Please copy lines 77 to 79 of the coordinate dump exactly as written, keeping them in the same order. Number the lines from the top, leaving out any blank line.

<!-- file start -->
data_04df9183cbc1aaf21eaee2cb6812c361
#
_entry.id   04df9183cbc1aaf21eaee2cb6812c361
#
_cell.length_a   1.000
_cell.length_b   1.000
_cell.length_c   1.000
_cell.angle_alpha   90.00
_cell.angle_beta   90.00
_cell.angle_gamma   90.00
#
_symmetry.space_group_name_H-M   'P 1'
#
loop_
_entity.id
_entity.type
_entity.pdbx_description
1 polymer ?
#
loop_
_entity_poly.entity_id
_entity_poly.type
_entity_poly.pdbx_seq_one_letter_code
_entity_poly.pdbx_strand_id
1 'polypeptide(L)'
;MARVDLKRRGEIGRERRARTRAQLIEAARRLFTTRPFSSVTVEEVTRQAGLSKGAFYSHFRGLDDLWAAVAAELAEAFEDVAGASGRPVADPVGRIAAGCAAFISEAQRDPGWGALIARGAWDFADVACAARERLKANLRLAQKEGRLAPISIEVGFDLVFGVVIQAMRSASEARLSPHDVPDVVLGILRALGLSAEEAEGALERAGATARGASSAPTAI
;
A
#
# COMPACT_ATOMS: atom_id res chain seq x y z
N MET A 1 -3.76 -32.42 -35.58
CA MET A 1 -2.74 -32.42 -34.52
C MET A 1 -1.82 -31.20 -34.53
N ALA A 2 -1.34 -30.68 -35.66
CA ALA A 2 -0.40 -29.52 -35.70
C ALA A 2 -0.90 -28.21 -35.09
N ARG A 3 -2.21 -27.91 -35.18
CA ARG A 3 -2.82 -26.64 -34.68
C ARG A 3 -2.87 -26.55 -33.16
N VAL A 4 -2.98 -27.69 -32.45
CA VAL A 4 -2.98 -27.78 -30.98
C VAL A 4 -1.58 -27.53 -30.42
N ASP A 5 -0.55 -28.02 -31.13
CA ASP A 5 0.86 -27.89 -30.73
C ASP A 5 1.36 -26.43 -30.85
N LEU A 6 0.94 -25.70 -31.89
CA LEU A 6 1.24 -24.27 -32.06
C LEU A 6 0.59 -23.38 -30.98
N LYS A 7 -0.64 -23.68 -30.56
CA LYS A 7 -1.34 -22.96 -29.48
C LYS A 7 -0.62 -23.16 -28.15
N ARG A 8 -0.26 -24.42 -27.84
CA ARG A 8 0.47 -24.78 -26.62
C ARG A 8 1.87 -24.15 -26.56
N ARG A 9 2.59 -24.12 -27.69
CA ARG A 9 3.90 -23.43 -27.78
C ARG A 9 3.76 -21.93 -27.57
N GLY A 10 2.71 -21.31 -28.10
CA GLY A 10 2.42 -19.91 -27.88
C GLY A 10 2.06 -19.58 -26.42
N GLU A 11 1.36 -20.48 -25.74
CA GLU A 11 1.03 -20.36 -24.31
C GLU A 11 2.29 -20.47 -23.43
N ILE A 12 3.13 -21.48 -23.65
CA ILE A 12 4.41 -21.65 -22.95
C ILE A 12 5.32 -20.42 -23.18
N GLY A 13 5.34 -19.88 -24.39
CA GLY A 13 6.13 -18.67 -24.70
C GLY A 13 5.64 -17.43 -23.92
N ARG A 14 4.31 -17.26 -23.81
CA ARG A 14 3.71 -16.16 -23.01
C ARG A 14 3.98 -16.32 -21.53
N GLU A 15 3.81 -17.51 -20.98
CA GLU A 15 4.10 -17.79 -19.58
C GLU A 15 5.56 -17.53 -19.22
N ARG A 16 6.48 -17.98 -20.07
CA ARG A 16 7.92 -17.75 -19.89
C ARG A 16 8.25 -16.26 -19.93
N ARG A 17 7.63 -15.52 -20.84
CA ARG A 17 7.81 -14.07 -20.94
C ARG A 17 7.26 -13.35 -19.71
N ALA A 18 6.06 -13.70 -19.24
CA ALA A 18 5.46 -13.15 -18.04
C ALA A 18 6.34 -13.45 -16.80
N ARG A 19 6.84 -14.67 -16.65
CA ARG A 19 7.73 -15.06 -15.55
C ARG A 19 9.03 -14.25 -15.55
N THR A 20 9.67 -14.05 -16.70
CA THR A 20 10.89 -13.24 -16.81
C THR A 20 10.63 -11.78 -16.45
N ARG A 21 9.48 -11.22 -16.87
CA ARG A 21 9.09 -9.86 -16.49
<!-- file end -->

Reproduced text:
CA ARG A 16 7.92 -17.75 -19.89
C ARG A 16 8.25 -16.26 -19.93
N ARG A 17 7.63 -15.52 -20.84